Shot-peening is a type of sandblasting using metallic shot that works on the plasticity of the metal rather than as an abrasive. This provides compressive stress to the bolt surface, increasing metal fatigue resistance and extending the operational life of the part. MP testing is only required of true mil-spec parts. This consists of using a magnetic field to detect any imperfections in the surface or subsurface of the part, ensuring that only the highest-quality parts are being used. The gas key has also been carefully staked using a hammer and punch with enough force to move sufficient metal into the carrier key screws. If these screws are not properly staked, they could become loose under fire.

M4 feed ramps are also provided at the rear of the barrel extension. Unlike the feed ramps on a standard AR, M4 ramps are cut wider and lower, extending past the back of the barrel and into the receiver. This helps ensure more reliable feeding from the magazine under harsh conditions. I have seen these ramps cut deeper by some manufacturers and found those in the Diamondback a bit shallow but still effective.


A Look At The Lower

The lower receiver is forged from 7075-T6 aluminum, hardcoat anodized and then given the nickel-boron finish. There is a standard steel safety selector on the left side that operates with a resounding click, and the “safe” and “fire” markings are on both sides. All of the controls are set up for standard right-handed operation, and all of the pins and small parts are left in black, offering a nice contrast against the bright nickel-boron coating. The triggerguard is polymer instead of aluminum, and rotates down for gloved use in the mil-spec fashion.

The Diamondback logo is visible on the left side of the receiver, but all of the other receiver markings, including the serial number, model name and manufacturer’s information are located on the right side, opposite what one usually sees. The caliber designation on the rifle is listed as “multi” which more easily allows for caliber conversions.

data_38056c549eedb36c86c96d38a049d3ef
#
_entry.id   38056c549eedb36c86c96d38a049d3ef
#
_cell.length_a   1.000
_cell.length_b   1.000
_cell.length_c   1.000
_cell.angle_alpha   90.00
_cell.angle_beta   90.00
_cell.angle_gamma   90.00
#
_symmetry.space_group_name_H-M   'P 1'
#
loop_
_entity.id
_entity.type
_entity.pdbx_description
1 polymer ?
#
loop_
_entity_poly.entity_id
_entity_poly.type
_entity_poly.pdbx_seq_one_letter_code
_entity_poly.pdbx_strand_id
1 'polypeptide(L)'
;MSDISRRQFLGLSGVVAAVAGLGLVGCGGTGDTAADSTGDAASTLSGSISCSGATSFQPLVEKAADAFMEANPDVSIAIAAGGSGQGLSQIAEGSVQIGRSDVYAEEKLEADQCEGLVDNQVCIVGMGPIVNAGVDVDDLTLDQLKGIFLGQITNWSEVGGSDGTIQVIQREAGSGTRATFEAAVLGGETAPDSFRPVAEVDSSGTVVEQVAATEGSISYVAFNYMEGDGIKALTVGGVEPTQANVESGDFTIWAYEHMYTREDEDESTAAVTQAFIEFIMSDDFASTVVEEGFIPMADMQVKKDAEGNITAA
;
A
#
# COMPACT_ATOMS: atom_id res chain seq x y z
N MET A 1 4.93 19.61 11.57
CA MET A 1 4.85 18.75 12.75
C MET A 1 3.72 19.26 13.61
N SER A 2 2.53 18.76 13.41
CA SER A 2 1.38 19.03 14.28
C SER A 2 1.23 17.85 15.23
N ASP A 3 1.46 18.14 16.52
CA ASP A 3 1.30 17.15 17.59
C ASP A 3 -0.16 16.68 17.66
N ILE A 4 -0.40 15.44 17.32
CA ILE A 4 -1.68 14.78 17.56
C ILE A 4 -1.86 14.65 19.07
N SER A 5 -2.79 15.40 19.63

The rest of the furniture has also been upgraded, starting with a Magpul MOE+ grip. This grip really fills the hand and features a beavertail that brings the trigger finger more naturally in line with the trigger. It also features ample internal storage space for spare parts or extra batteries and has a rubberized overmolding for a superior grip even in inclement conditions.

The six-position-collapsible Magpul CTR stock offers enough adjustment to fit shooters with varying statures for those wearing heavy clothing. Adjustments can be made very quickly and easily, and the stock also has a simple locking device to keep it in the user’s preferred position. A rubber buttpad keeps the stock firmly and comfortably on the shoulder, and there are plenty of sling-mounting options, including an ambidextrous sling swivel attachment point.


DB15 Downrange

The DB15NIB’s fit and finish are excellent, with no play between the upper and lower receivers. The rifle also felt lightweight and, combined with its short length, it was easy to handle on the range with minimal recoil and fast follow-up shots.

The trigger was a standard mil-spec, single-stage variety, with roughly an 8-pound pull weight. It did exhibit minimal take-up but a fair amount of creep. The rifle’s accuracy potential could be improved by replacing the trigger with any of the several aftermarket drop-in trigger kits that offer crisper and lighter trigger pulls.

To wring out the rifle’s accuracy, I tested the DB15NIB from a benchrest at 100 yards using a Trijicon 3-9x40mm AccuPoint scope with an illuminated mil-dot reticle. Its accuracy was solid for a patrol or sporting rifle. My best group was just larger than 1 MOA at 100 yards, and the rifle showed a distinct preference for the Federal 69-grain BTHP ammo overall.


Ready To Strike

Diamondback has delivered a well-built, attractive and extremely reliable rifle with its DB15NIB, and the nickel-boron coating is a welcome addition. Over two days of shooting, I experienced no malfunctions, firing the rifle right out of the box with zero maintenance performed between sessions. You get quite a bit for your money, and the rifle ships with a 30-round Magpul magazine, a user manual, a cable lock and a chamber flag—all packed in a well-built, hard-sided case.

For more information, visit or call 877-997-6774.